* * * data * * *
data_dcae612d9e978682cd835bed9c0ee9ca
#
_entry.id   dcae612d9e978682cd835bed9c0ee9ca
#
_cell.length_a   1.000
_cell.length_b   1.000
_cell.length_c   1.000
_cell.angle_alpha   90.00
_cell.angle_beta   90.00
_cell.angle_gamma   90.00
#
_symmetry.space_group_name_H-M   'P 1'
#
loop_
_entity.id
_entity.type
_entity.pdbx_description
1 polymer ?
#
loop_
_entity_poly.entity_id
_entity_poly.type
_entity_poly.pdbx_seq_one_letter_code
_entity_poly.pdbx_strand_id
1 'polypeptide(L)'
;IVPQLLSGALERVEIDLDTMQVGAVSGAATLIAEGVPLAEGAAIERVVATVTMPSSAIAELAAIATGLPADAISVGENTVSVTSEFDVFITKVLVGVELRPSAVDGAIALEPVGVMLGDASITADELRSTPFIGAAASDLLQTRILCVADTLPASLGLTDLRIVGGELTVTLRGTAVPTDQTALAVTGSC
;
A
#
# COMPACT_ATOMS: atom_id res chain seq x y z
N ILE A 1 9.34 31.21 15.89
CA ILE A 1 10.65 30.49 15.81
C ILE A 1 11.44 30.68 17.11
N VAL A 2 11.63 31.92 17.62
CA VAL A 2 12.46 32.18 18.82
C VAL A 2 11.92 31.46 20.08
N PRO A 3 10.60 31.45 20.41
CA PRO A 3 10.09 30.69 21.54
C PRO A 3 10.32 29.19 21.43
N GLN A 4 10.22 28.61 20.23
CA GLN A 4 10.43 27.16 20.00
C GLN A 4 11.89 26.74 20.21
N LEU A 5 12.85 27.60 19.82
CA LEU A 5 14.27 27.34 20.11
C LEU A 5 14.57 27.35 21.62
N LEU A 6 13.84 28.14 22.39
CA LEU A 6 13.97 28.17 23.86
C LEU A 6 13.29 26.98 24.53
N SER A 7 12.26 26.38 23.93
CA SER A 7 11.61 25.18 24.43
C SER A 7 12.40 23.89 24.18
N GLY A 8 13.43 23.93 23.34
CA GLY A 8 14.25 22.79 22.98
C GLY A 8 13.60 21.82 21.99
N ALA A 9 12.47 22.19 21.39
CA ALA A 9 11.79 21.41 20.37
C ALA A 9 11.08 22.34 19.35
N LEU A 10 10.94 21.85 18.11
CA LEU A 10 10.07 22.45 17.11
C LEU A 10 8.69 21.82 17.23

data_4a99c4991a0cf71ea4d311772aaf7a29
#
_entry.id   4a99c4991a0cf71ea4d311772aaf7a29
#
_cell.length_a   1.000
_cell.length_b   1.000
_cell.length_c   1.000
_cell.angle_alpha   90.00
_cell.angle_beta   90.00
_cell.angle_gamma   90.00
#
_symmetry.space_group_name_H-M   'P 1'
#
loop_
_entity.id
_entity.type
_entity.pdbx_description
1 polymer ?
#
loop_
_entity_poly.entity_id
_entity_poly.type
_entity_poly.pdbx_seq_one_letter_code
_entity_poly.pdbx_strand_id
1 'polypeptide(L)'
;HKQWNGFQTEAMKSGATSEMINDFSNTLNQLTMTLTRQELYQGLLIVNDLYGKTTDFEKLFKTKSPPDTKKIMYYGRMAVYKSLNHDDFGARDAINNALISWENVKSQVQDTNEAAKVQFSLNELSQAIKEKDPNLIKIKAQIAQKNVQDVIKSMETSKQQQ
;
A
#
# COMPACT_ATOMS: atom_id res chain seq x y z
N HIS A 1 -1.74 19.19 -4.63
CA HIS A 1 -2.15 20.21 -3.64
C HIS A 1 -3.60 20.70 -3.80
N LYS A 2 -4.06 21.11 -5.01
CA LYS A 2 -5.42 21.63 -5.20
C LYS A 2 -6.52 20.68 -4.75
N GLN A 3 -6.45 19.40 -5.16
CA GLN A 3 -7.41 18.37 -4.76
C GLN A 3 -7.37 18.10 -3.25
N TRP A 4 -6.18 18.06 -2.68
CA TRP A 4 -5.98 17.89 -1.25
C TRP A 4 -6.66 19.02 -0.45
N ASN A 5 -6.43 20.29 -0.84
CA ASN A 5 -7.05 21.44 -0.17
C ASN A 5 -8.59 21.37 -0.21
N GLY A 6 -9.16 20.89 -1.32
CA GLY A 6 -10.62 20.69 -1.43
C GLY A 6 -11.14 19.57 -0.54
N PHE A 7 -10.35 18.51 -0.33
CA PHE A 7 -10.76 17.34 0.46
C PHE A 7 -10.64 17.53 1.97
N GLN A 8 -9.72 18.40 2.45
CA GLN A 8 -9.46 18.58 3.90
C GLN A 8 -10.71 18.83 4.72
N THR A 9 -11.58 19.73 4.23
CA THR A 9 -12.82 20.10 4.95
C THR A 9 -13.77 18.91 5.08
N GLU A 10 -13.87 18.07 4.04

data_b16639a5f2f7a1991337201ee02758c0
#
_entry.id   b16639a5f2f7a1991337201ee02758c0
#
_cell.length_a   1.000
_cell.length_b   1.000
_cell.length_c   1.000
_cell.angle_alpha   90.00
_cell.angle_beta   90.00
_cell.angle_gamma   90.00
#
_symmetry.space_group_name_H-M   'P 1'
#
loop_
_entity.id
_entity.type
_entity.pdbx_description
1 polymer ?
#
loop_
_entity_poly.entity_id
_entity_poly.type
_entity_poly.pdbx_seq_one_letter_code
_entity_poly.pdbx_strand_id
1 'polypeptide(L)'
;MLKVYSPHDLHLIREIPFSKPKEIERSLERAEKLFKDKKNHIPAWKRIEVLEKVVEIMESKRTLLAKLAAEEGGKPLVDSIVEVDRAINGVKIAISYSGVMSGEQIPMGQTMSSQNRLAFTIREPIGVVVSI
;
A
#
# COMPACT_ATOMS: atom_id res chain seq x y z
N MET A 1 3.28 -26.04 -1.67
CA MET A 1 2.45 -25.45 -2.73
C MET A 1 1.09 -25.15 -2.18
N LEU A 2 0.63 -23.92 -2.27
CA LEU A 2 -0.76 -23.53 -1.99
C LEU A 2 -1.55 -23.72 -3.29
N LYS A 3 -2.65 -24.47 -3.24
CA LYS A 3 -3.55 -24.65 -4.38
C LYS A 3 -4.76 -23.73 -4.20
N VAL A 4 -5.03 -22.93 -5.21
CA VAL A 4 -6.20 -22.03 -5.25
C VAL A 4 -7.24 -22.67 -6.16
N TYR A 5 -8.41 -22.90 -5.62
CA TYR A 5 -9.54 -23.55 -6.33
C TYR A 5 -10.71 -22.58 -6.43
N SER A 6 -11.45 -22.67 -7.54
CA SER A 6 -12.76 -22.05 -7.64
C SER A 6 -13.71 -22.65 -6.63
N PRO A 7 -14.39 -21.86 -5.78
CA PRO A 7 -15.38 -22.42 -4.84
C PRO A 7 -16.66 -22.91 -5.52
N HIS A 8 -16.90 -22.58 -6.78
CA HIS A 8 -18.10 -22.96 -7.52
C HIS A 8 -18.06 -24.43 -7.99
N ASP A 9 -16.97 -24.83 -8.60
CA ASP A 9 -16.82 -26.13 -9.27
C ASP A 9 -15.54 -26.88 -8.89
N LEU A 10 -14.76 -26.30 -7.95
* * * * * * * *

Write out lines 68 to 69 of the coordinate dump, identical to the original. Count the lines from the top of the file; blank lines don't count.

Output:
_cell.angle_alpha   90.00
_cell.angle_beta   90.00